Around the ancient Mediterranean the prevailing form of book was the roll. Made of papyrus or parchment, it was unrolled either from side to side, with the text written in parallel columns (scroll), or from top to bottom, with the text in one column (rotulus). In the third century codices came into use. Like a modern book, a codex consisted of separate pages that were bound together along one edge. By using both sides of the parchment or papyrus, more text could be transmitted on the same amount of writing material. The early Christian community in particular employed the new codex form for spreading the Christian message. After Christianity had become the official religion of the Roman Empire in the fourth century, the codex finally ousted the roll and became the favourite book form. Hebrew books, however, continued to be written on rolls until the ninth century, a phenomenon which may reflect an attempt by Jews to dissociate themselves from Christians and their writings.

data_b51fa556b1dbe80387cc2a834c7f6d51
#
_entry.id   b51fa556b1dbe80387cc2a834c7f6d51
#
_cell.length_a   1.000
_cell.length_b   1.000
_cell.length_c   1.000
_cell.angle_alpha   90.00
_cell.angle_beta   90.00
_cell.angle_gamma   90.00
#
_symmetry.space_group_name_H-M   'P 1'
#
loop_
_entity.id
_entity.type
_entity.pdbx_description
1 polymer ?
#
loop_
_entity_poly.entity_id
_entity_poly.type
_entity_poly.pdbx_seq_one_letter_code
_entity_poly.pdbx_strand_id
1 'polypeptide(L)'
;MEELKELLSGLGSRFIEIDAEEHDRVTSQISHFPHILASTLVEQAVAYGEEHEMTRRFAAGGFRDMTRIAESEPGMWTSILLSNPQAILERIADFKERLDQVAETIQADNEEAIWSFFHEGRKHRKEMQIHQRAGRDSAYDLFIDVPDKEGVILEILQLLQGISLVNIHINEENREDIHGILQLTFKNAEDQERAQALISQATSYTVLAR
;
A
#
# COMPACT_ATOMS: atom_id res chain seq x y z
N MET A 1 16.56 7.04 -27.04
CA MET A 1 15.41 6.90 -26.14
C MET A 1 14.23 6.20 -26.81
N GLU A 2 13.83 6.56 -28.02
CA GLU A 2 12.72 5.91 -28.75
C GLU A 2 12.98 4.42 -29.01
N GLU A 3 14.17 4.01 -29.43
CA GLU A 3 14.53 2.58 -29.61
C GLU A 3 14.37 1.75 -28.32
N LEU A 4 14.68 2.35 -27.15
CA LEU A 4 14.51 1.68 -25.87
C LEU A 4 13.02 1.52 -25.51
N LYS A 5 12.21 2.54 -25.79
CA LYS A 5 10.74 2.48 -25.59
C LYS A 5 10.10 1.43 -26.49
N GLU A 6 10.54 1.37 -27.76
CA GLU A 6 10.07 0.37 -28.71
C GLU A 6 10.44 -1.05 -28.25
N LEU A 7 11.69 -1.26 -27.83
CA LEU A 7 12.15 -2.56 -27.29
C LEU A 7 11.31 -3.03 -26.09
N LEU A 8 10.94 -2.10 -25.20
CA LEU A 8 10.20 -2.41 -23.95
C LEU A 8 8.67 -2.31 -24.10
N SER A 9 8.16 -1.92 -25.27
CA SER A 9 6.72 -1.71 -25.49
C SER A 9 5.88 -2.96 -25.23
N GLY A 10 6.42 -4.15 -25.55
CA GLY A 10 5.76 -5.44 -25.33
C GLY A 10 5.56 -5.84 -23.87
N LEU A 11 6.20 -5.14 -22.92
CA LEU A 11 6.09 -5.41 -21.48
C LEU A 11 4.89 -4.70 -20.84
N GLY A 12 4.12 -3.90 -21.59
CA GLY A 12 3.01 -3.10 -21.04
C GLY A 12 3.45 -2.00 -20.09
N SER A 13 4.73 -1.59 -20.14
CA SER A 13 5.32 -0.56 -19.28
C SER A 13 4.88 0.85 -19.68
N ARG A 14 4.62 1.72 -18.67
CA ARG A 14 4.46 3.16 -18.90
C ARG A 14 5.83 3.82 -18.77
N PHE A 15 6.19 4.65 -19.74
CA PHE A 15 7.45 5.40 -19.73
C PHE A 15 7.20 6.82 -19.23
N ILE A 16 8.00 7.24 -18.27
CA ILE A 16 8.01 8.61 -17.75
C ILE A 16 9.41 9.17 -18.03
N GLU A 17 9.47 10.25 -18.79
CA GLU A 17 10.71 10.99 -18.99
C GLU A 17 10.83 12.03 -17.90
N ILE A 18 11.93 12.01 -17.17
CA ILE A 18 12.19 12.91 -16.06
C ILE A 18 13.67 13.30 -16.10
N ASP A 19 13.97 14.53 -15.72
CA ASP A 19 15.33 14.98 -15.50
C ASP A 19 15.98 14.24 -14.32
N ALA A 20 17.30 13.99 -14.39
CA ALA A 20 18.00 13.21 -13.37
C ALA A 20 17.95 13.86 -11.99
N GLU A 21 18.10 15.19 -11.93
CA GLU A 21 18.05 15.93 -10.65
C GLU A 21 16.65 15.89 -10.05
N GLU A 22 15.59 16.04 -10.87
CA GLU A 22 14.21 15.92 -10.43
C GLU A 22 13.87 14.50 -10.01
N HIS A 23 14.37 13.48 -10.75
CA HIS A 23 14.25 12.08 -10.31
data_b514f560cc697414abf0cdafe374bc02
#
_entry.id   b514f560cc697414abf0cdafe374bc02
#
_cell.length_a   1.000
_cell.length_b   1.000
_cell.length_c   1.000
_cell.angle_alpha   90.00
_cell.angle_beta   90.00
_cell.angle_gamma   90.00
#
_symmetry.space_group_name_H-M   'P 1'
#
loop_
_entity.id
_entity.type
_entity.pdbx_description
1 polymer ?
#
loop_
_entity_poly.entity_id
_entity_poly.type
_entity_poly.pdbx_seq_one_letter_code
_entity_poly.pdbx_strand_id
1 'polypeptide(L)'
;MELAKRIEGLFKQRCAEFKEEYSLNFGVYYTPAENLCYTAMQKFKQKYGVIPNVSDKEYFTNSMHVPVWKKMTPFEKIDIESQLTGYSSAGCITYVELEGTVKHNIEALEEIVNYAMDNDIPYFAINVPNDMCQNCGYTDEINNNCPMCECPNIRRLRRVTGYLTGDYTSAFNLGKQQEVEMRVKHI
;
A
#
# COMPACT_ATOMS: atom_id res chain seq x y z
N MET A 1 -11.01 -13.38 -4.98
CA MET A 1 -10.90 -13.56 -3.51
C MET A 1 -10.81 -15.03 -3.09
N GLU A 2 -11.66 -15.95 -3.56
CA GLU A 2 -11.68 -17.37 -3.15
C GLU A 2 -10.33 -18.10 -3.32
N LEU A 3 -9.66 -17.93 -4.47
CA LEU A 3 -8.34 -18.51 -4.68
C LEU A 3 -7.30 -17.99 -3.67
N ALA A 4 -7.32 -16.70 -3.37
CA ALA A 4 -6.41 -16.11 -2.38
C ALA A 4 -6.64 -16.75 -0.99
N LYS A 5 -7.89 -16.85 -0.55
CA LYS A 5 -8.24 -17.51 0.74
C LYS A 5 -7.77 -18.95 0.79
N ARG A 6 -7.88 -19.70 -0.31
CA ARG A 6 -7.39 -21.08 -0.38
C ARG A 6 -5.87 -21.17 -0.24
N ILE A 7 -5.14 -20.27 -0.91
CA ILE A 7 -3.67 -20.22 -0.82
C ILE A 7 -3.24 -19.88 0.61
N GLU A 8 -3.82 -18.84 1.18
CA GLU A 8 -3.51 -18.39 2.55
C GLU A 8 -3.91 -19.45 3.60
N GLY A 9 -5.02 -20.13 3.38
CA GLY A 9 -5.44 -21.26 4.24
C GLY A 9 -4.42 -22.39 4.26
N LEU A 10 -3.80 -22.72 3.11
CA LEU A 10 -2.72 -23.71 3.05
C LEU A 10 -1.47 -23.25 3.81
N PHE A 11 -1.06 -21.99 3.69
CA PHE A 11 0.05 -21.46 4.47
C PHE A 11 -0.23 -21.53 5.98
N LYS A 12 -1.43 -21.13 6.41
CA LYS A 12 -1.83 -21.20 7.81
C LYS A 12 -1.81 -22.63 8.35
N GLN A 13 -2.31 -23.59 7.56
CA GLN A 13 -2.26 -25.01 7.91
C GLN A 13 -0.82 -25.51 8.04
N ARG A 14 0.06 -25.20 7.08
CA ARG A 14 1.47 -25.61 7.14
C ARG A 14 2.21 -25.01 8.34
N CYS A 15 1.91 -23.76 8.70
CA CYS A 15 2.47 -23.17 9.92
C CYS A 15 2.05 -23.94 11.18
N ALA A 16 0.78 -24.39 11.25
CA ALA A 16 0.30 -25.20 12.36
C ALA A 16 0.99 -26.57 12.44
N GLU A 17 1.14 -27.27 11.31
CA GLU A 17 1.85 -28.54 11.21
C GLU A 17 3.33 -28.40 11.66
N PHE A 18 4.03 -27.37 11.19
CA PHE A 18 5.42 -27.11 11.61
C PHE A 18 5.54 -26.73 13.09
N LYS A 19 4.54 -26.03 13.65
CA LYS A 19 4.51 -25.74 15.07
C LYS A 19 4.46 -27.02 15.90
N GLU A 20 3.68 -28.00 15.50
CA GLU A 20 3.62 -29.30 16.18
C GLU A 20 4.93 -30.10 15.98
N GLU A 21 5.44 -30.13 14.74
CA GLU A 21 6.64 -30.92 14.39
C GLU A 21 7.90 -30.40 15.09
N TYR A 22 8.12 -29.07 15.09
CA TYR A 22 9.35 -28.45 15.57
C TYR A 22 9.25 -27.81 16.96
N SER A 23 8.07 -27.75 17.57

From Roll to Codex
Posted: 06 May 2010
Piet explains codices, the oldest manuscripts in book form, looking in particular at a fragment of the Hebrew text of the book of Ecclesiasticus (ch. 40) from the Cairo Genizah, and the four Gospels in Syriac.